‘A leader must be a visionary’ | business | Hindustan Times
Today in New Delhi, India
Jan 17, 2018-Wednesday
New Delhi
  • Humidity
  • Wind

‘A leader must be a visionary’

Ingersoll Rand, has been a pioneer of innovation in the industrial technology. The company’s India chairman and president, Venkatesh Valluri, spoke to Gaurav Choudhury on various aspects of leadership.

business Updated: Jan 30, 2013 23:08 IST
Gaurav Choudhury

Ingersoll Rand, a $14.0 billion (about Rs. 77,000 crore) conglomerate has been in India for more than 100 years and has been a pioneer of innovation in the industrial technology and climate solutions space. The company’s India chairman and president, Venkatesh Valluri, spoke to HT on various aspects of leadership. Excerpts:

How do you define a leader?

In my opinion, a leader is a visionary who is equipped with the skill set and knowledge to conceptualise and, further, to be able to pass on these traits to his team. He or she needs to be a thinker, with the ability to innovate, to take a risk and to conceive a solution or create a new market. Possessing the ability to engage people, collaborate and converge new technologies, products and services, a leader should be able to deliver solutions for the markets he or she is operating in.

What are the most important traits of a leader?

I think the “ability to conceptualise” is one of the most important assets of a leader today. Another very important aspect of today’s leader is his regard for engagement with the society. The fundamental measurement of delivering economic value does not change, but when coupled with social engagement, it signifies the social value being created. That is becoming the new definition of a leader in the organisation.

As the leader of your company, how do you cultivate leaders?

Over the last two years we have been engaged in developing a world class leadership team that innovates, leads and builds world class solutions which effectively help advance the quality of life for emerging economies. We are infusing new talent as well as developing existing talent to create new opportunities not only for India but also allow our home grown technologies to be “Reverse Globalised”.

Can leadership be learnt? In other words, how can a manager become a leader?

In today’s world, a leader has to be able to address the needs of working and succeeding in a very ambiguous, uncertain and complex market place and yet be grounded with a value system that promotes authentic leadership. These, I believe are the new competencies required for this new world. The trick is to leverage their strengths while taking support in areas that may need development from their mentors and teams.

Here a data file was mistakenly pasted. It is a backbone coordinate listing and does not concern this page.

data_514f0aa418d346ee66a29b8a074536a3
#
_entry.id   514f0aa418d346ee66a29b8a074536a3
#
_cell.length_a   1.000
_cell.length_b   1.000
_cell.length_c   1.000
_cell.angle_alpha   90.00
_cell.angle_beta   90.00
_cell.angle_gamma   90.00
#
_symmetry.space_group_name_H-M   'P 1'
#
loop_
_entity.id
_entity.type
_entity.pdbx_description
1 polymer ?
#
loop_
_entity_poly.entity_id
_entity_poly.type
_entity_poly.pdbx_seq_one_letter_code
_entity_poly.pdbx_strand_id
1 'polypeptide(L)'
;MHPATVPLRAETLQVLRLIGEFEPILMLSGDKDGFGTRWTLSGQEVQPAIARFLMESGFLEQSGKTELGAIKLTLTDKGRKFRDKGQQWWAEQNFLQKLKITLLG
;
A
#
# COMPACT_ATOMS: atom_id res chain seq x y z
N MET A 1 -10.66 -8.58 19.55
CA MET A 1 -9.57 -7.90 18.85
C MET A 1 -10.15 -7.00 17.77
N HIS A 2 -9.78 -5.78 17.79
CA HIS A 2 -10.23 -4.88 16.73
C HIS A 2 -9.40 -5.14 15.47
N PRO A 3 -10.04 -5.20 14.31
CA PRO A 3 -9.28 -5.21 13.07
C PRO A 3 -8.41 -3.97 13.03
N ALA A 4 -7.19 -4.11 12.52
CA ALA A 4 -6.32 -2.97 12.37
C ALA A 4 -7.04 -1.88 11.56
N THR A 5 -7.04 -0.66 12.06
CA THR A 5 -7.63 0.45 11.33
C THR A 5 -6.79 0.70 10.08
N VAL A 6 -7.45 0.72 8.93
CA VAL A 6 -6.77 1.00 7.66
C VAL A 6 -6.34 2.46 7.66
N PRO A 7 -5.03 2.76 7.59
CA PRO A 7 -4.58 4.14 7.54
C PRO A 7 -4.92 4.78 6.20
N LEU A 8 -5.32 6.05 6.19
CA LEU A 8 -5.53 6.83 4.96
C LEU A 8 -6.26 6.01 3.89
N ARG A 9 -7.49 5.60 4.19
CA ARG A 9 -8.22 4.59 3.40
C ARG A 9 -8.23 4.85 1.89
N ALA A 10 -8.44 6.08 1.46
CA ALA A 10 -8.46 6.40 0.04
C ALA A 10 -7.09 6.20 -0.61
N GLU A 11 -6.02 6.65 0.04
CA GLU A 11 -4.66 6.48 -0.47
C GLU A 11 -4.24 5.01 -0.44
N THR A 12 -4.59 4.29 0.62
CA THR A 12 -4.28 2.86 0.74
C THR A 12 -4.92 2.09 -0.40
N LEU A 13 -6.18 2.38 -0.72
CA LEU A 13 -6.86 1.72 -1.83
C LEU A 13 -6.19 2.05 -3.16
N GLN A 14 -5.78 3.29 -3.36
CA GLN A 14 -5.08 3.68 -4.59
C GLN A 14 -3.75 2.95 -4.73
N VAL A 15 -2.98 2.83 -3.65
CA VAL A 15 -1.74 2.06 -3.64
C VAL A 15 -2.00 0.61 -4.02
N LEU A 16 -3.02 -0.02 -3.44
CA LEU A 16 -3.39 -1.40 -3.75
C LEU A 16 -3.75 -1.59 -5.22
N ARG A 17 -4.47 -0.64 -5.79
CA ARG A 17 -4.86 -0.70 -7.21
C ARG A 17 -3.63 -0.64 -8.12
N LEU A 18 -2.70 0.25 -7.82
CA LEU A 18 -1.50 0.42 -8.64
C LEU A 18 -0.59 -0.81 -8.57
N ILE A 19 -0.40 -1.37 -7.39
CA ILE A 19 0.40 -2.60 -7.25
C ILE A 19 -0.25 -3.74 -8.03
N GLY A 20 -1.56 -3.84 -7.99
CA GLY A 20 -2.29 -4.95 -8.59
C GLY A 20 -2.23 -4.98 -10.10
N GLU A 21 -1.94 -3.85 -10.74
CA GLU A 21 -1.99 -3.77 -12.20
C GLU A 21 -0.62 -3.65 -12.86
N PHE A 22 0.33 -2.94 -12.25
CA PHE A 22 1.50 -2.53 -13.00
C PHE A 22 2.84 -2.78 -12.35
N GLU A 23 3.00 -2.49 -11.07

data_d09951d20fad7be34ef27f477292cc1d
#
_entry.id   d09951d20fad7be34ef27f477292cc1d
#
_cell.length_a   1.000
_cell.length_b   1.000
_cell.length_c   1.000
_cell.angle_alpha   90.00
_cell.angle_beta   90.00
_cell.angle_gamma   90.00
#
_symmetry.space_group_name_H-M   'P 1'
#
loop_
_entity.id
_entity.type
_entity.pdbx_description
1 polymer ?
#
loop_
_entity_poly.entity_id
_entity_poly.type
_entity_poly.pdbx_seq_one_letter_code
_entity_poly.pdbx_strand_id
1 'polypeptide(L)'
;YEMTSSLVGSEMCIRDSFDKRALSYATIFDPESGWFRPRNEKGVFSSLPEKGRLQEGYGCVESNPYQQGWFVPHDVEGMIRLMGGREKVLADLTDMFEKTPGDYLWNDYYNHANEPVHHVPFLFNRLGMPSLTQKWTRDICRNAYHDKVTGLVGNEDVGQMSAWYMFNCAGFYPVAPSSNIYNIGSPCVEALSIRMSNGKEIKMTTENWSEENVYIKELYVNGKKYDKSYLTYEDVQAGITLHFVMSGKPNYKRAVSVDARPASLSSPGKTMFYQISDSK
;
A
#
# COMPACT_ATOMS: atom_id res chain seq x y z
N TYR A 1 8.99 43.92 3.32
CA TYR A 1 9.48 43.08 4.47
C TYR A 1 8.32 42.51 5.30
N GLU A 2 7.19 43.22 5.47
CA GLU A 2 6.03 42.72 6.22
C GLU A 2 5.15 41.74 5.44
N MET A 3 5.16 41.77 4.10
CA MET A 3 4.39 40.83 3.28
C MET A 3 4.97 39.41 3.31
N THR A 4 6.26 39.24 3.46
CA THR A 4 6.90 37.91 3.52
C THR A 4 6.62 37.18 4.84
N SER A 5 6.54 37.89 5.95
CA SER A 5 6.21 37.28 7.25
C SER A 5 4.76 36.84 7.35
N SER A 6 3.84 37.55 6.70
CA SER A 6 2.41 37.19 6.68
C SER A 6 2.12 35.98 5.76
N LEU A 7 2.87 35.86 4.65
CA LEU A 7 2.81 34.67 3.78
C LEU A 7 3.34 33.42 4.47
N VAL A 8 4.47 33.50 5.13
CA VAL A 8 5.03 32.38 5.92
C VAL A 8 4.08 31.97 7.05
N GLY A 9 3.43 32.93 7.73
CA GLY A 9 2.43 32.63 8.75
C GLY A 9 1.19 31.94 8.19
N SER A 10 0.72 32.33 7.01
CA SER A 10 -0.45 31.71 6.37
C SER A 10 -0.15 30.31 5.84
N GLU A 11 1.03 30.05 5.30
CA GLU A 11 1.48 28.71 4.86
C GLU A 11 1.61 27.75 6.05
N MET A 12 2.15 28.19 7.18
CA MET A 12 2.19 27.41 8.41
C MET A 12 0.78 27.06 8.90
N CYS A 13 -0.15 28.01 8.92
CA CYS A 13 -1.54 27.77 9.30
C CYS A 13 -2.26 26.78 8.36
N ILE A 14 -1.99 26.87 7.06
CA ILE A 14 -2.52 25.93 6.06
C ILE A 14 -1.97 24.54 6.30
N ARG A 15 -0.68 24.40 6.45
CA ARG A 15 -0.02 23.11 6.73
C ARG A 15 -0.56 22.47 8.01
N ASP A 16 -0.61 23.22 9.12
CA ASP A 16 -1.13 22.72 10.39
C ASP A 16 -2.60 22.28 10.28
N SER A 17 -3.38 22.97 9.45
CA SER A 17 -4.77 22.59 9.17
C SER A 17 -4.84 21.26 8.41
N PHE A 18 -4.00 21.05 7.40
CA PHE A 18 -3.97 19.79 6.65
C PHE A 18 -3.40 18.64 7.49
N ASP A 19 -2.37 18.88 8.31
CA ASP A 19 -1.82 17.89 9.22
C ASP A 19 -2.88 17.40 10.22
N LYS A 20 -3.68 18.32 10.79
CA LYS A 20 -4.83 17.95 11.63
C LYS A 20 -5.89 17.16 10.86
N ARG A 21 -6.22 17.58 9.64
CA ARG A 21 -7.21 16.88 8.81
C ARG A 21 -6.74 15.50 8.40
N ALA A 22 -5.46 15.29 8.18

Do you think the role of business leaders has come under cloud — globally and domestically — of late?

I believe that an exemplary business leader is one who can foresee the changes that can occur in an environment domestically and globally and plan accordingly. A business leader is no longer an expert but has become the orchestrator for a different set of values and thought processes which were not present in the leadership lessons of the earlier decade. I guess they will always come under cloud when personal greed overtakes values and the sole purpose is to maximise individual gains and not be concerned about the sustainability of the business or the livelihood of thousands of employees who depend on it and the negative impact you make on the society or the environment.

Leaders have to often carry the cross of other’s wrong doings and inefficiencies, the global banking sector today, for instance. What role can good leadership play to counter balance this image?

There is a lesson, I learnt early in life. You do not spend more than fifteen minutes in rejoicing a win or repenting a loss. Move on. If you are the chosen one to lead, understand that you are not there to earn points by hiding behind someone else’s inefficiencies of the past. The challenge for the leader is to steer the ship in a direction in which everyone believes in.

The mark of a good leader therefore, is to learn to be collaborative but also be able to make the final call by taking in all contradicting inputs. Not everyone will always be on the bus. In such challenging times, leaders need to go back to the basics and ensure that they continue to display integrity, courage and authenticity. Motivating teams and discouraging despair and stagnation can help in continuous benchmarking.

What is your one-line leadership mantra?

To me, the new leadership mantra is backed by 5 Cs - Conceptualise, Converge, Collaborate, Create and Contribute. The core values of integrity and authenticity remain unchanged.

Who are the leaders that have inspired you?

I cannot name a single individual but I have taken lessons from a variety of people and how they operated in different environments. These have ranged from leaders in the armed forces, to corporate leaders, to people who have dedicated their lives to serve societies.

What is the biggest leadership lesson that you have learnt?

I strongly believe that one of the most important aspects of a leader is his regard for the society and his involvement in giving it back to the society. I think social responsibility is going to become a key deliverable of every company especially in emerging economies like India, and if a leader focuses on the customer, employee and society first, then shareholder value will automatically follow — but it is not going to be the other way around.

What is the best leadership decision you have taken?

Doing difficult roles others would not like to — the learning was tremendous.

What is the worst leadership decision you have taken?

I have not spent more than 15 minutes thinking about it — so I will not remember — but I will just say that I have made mistakes and I have learnt from them too!